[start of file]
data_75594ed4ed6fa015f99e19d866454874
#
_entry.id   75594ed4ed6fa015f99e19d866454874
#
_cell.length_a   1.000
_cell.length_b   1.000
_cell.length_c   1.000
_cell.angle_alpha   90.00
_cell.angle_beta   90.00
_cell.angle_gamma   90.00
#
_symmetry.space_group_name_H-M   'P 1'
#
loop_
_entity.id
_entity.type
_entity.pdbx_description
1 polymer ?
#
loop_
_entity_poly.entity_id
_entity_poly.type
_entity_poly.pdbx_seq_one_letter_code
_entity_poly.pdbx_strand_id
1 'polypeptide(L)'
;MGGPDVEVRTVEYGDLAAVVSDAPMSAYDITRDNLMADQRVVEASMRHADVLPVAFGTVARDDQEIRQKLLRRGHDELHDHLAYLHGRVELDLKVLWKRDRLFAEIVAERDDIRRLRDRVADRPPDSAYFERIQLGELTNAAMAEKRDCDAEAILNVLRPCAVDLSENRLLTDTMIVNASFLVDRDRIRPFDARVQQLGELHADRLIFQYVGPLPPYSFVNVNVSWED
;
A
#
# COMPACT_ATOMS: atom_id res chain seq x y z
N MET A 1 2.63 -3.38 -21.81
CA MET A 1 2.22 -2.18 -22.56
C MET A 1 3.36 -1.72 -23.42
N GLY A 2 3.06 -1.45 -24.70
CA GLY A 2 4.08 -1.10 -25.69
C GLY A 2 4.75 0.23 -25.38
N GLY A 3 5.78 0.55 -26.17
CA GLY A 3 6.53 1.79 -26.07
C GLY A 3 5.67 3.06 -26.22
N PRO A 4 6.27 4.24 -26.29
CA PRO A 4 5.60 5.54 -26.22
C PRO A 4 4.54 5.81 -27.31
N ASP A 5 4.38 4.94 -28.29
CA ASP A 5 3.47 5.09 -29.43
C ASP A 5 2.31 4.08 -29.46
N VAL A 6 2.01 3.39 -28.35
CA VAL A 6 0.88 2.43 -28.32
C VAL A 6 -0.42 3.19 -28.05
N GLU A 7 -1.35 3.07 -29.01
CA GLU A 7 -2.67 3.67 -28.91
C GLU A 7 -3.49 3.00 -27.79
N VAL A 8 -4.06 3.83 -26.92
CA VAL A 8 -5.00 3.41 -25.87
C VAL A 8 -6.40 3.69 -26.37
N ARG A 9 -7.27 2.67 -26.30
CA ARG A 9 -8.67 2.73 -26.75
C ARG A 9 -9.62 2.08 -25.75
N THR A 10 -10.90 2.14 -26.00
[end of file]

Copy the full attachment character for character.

data_75594ed4ed6fa015f99e19d866454874
#
_entry.id   75594ed4ed6fa015f99e19d866454874
#
_cell.length_a   1.000
_cell.length_b   1.000
_cell.length_c   1.000
_cell.angle_alpha   90.00
_cell.angle_beta   90.00
_cell.angle_gamma   90.00
#
_symmetry.space_group_name_H-M   'P 1'
#
loop_
_entity.id
_entity.type
_entity.pdbx_description
1 polymer ?
#
loop_
_entity_poly.entity_id
_entity_poly.type
_entity_poly.pdbx_seq_one_letter_code
_entity_poly.pdbx_strand_id
1 'polypeptide(L)'
;MGGPDVEVRTVEYGDLAAVVSDAPMSAYDITRDNLMADQRVVEASMRHADVLPVAFGTVARDDQEIRQKLLRRGHDELHDHLAYLHGRVELDLKVLWKRDRLFAEIVAERDDIRRLRDRVADRPPDSAYFERIQLGELTNAAMAEKRDCDAEAILNVLRPCAVDLSENRLLTDTMIVNASFLVDRDRIRPFDARVQQLGELHADRLIFQYVGPLPPYSFVNVNVSWED
;
A
#
# COMPACT_ATOMS: atom_id res chain seq x y z
N MET A 1 2.63 -3.38 -21.81
CA MET A 1 2.22 -2.18 -22.56
C MET A 1 3.36 -1.72 -23.42
N GLY A 2 3.06 -1.45 -24.70
CA GLY A 2 4.08 -1.10 -25.69
C GLY A 2 4.75 0.23 -25.38
N GLY A 3 5.78 0.55 -26.17
CA GLY A 3 6.53 1.79 -26.07
C GLY A 3 5.67 3.06 -26.22
N PRO A 4 6.27 4.24 -26.29
CA PRO A 4 5.60 5.54 -26.22
C PRO A 4 4.54 5.81 -27.31
N ASP A 5 4.38 4.94 -28.29
CA ASP A 5 3.47 5.09 -29.43
C ASP A 5 2.31 4.08 -29.46
N VAL A 6 2.01 3.39 -28.35
CA VAL A 6 0.88 2.43 -28.32
C VAL A 6 -0.42 3.19 -28.05
N GLU A 7 -1.35 3.07 -29.01
CA GLU A 7 -2.67 3.67 -28.91
C GLU A 7 -3.49 3.00 -27.79
N VAL A 8 -4.06 3.83 -26.92
CA VAL A 8 -5.00 3.41 -25.87
C VAL A 8 -6.40 3.69 -26.37
N ARG A 9 -7.27 2.67 -26.30
CA ARG A 9 -8.67 2.73 -26.75
C ARG A 9 -9.62 2.08 -25.75
N THR A 10 -10.90 2.14 -26.00